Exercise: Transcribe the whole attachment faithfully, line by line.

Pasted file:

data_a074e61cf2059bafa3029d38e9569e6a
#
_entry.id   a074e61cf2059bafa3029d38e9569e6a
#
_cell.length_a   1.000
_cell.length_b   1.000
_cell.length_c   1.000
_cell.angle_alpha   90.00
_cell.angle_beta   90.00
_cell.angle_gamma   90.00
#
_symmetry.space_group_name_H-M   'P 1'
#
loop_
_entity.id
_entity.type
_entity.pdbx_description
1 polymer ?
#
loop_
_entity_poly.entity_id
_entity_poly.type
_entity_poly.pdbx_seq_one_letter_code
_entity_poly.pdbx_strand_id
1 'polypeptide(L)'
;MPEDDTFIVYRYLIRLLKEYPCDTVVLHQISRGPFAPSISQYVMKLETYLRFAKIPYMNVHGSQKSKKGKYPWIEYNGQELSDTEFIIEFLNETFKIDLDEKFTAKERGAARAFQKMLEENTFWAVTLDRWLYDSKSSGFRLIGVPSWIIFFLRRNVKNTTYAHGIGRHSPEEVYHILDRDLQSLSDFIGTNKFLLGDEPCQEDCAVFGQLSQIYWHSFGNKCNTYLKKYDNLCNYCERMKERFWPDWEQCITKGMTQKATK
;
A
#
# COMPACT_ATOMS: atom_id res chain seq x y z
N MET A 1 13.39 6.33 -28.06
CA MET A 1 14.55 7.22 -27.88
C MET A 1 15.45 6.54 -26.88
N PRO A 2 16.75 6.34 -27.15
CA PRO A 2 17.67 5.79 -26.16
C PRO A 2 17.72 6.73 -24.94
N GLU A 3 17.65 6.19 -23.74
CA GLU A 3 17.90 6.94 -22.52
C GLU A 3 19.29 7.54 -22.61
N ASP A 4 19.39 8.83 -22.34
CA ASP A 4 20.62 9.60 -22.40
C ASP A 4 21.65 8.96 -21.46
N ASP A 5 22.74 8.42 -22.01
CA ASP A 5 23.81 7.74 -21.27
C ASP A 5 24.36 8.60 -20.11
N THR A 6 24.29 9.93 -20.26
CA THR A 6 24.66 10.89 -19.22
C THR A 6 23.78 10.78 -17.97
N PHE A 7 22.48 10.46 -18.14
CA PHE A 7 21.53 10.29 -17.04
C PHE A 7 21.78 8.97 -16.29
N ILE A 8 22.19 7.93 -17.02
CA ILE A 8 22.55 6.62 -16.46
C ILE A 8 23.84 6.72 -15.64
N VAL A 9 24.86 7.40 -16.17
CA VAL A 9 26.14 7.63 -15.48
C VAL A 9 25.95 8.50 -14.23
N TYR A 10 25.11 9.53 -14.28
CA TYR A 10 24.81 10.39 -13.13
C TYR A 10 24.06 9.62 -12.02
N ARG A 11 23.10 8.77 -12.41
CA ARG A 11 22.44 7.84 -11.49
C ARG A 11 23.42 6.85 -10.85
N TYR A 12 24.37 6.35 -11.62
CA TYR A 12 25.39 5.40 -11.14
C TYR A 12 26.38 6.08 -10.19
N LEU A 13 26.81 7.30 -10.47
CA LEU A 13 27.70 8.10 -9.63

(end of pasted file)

data_a074e61cf2059bafa3029d38e9569e6a
#
_entry.id   a074e61cf2059bafa3029d38e9569e6a
#
_cell.length_a   1.000
_cell.length_b   1.000
_cell.length_c   1.000
_cell.angle_alpha   90.00
_cell.angle_beta   90.00
_cell.angle_gamma   90.00
#
_symmetry.space_group_name_H-M   'P 1'
#
loop_
_entity.id
_entity.type
_entity.pdbx_description
1 polymer ?
#
loop_
_entity_poly.entity_id
_entity_poly.type
_entity_poly.pdbx_seq_one_letter_code
_entity_poly.pdbx_strand_id
1 'polypeptide(L)'
;MPEDDTFIVYRYLIRLLKEYPCDTVVLHQISRGPFAPSISQYVMKLETYLRFAKIPYMNVHGSQKSKKGKYPWIEYNGQELSDTEFIIEFLNETFKIDLDEKFTAKERGAARAFQKMLEENTFWAVTLDRWLYDSKSSGFRLIGVPSWIIFFLRRNVKNTTYAHGIGRHSPEEVYHILDRDLQSLSDFIGTNKFLLGDEPCQEDCAVFGQLSQIYWHSFGNKCNTYLKKYDNLCNYCERMKERFWPDWEQCITKGMTQKATK
;
A
#
# COMPACT_ATOMS: atom_id res chain seq x y z
N MET A 1 13.39 6.33 -28.06
CA MET A 1 14.55 7.22 -27.88
C MET A 1 15.45 6.54 -26.88
N PRO A 2 16.75 6.34 -27.15
CA PRO A 2 17.67 5.79 -26.16
C PRO A 2 17.72 6.73 -24.94
N GLU A 3 17.65 6.19 -23.74
CA GLU A 3 17.90 6.94 -22.52
C GLU A 3 19.29 7.54 -22.61
N ASP A 4 19.39 8.83 -22.34
CA ASP A 4 20.62 9.60 -22.40
C ASP A 4 21.65 8.96 -21.46
N ASP A 5 22.74 8.42 -22.01
CA ASP A 5 23.81 7.74 -21.27
C ASP A 5 24.36 8.60 -20.11
N THR A 6 24.29 9.93 -20.26
CA THR A 6 24.66 10.89 -19.22
C THR A 6 23.78 10.78 -17.97
N PHE A 7 22.48 10.46 -18.14
CA PHE A 7 21.53 10.29 -17.04
C PHE A 7 21.78 8.97 -16.29
N ILE A 8 22.19 7.93 -17.02
CA ILE A 8 22.55 6.62 -16.46
C ILE A 8 23.84 6.72 -15.64
N VAL A 9 24.86 7.40 -16.17
CA VAL A 9 26.14 7.63 -15.48
C VAL A 9 25.95 8.50 -14.23
N TYR A 10 25.11 9.53 -14.28
CA TYR A 10 24.81 10.39 -13.13
C TYR A 10 24.06 9.62 -12.02
N ARG A 11 23.10 8.77 -12.41
CA ARG A 11 22.44 7.84 -11.49
C ARG A 11 23.42 6.85 -10.85
N TYR A 12 24.37 6.35 -11.62
CA TYR A 12 25.39 5.40 -11.14
C TYR A 12 26.38 6.08 -10.19
N LEU A 13 26.81 7.30 -10.47
CA LEU A 13 27.70 8.10 -9.63